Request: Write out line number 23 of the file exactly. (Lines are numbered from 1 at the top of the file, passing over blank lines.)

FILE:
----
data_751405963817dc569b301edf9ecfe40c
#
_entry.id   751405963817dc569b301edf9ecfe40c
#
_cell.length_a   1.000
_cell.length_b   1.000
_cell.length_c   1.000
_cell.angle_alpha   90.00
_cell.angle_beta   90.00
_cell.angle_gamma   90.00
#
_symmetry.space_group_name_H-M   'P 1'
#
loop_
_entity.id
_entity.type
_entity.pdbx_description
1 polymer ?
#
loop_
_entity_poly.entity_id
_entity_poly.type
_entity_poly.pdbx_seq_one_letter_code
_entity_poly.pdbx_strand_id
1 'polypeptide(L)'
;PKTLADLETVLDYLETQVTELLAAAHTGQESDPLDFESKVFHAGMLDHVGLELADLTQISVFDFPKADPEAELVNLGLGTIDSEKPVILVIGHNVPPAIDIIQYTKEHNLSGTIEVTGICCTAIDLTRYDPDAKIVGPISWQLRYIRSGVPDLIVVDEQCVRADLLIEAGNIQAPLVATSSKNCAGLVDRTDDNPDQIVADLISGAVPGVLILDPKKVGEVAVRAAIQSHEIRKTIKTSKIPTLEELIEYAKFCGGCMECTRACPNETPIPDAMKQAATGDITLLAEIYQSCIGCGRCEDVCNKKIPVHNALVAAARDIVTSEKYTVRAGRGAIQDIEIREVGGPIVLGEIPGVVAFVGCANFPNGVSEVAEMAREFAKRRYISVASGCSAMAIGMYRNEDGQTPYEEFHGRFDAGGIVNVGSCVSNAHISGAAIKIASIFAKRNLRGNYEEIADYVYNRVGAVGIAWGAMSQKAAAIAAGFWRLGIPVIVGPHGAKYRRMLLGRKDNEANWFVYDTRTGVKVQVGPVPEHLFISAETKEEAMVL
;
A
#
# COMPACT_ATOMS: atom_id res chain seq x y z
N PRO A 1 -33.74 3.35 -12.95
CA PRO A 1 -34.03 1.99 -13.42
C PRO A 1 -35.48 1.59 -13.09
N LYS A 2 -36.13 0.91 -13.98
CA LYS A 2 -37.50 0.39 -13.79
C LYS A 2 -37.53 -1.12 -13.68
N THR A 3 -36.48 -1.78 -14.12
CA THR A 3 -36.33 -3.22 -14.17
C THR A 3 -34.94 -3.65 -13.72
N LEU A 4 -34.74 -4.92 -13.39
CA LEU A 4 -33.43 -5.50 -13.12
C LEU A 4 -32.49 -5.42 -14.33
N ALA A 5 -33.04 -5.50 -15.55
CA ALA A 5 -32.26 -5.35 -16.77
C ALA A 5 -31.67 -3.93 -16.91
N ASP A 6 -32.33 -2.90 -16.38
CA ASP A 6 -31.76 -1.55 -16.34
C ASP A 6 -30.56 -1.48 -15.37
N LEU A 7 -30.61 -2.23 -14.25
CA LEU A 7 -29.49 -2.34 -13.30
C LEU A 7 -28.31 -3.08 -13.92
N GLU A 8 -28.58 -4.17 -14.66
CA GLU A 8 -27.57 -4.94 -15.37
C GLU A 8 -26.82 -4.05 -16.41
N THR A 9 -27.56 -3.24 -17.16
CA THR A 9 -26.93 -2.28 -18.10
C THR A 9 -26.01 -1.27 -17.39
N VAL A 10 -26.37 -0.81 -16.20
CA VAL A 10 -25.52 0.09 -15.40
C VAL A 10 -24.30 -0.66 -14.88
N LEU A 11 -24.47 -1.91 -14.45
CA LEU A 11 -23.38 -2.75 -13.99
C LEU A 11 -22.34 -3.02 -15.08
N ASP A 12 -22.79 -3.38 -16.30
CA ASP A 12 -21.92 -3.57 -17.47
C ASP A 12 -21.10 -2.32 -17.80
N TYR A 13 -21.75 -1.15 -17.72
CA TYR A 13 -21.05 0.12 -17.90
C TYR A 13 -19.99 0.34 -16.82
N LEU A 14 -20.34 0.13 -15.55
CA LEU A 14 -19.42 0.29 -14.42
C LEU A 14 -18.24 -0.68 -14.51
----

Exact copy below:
_entity_poly.pdbx_seq_one_letter_code